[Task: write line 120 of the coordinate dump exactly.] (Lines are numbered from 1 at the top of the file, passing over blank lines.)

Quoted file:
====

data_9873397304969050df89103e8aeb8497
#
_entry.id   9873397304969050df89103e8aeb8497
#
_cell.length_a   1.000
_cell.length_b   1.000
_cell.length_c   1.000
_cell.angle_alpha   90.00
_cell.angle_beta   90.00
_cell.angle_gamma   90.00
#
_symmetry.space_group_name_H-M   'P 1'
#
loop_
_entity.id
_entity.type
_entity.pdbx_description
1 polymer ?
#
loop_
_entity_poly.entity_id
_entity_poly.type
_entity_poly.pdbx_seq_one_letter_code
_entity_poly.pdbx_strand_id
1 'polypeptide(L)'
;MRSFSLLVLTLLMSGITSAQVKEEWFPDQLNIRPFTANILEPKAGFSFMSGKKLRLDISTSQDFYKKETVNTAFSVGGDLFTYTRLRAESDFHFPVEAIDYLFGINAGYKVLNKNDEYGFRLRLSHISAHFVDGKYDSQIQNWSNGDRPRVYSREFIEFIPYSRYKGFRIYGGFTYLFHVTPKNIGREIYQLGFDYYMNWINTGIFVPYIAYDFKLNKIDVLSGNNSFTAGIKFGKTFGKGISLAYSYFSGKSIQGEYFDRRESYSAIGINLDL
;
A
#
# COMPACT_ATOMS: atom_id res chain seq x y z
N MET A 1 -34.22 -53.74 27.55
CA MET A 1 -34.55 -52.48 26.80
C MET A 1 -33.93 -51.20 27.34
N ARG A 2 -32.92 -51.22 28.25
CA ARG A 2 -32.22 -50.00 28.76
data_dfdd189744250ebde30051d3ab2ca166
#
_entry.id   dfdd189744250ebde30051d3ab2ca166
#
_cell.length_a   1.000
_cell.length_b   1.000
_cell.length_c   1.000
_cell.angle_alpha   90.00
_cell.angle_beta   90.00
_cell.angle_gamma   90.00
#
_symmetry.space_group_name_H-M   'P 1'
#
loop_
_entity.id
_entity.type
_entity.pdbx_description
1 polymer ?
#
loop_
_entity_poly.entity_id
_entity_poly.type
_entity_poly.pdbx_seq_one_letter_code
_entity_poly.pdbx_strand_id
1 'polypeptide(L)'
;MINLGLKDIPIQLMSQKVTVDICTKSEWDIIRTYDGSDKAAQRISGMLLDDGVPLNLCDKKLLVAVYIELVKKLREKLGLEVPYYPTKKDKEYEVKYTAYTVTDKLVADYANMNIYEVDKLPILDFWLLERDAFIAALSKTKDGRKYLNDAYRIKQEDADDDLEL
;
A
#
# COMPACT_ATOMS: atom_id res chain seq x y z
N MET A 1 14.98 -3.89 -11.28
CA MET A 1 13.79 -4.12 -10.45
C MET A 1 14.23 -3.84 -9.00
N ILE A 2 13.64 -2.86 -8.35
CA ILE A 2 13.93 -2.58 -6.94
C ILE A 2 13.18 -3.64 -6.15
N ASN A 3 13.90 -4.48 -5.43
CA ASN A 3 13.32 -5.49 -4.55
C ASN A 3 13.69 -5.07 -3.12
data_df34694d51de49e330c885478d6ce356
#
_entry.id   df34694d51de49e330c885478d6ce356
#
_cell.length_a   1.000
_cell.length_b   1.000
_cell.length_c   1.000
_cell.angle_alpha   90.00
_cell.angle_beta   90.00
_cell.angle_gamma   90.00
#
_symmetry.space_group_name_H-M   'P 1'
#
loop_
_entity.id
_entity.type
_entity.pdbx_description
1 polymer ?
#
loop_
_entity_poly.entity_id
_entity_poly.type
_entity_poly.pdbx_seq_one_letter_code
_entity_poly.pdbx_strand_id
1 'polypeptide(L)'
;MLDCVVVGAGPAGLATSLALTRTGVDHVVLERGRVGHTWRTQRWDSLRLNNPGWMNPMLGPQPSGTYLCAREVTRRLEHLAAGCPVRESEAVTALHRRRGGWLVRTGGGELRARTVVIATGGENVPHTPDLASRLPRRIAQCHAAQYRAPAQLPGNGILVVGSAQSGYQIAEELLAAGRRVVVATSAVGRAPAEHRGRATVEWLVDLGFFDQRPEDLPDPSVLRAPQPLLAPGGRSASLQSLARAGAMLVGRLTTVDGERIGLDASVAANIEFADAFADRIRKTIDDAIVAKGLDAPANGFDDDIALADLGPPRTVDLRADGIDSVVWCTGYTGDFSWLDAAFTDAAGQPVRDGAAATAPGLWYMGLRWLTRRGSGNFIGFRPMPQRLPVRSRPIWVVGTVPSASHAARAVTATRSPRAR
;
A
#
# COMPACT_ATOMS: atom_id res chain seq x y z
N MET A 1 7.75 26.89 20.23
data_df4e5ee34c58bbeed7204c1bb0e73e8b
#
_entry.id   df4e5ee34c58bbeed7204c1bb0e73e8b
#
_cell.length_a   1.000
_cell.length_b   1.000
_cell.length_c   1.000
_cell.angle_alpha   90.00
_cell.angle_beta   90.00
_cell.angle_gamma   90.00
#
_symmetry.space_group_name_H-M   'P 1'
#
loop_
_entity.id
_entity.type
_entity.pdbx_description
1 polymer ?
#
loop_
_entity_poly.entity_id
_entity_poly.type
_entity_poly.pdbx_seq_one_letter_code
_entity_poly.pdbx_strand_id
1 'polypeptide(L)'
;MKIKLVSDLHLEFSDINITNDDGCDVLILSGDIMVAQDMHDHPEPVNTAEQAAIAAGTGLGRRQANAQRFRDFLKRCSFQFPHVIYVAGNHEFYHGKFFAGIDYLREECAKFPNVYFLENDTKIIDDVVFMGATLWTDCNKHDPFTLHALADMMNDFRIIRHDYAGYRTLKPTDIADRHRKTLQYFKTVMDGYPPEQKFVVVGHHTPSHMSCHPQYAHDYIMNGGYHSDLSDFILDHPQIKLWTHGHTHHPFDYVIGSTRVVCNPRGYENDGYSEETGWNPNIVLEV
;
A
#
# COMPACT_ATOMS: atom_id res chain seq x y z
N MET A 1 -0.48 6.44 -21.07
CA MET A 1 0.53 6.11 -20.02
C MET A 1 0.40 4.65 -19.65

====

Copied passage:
_entity.id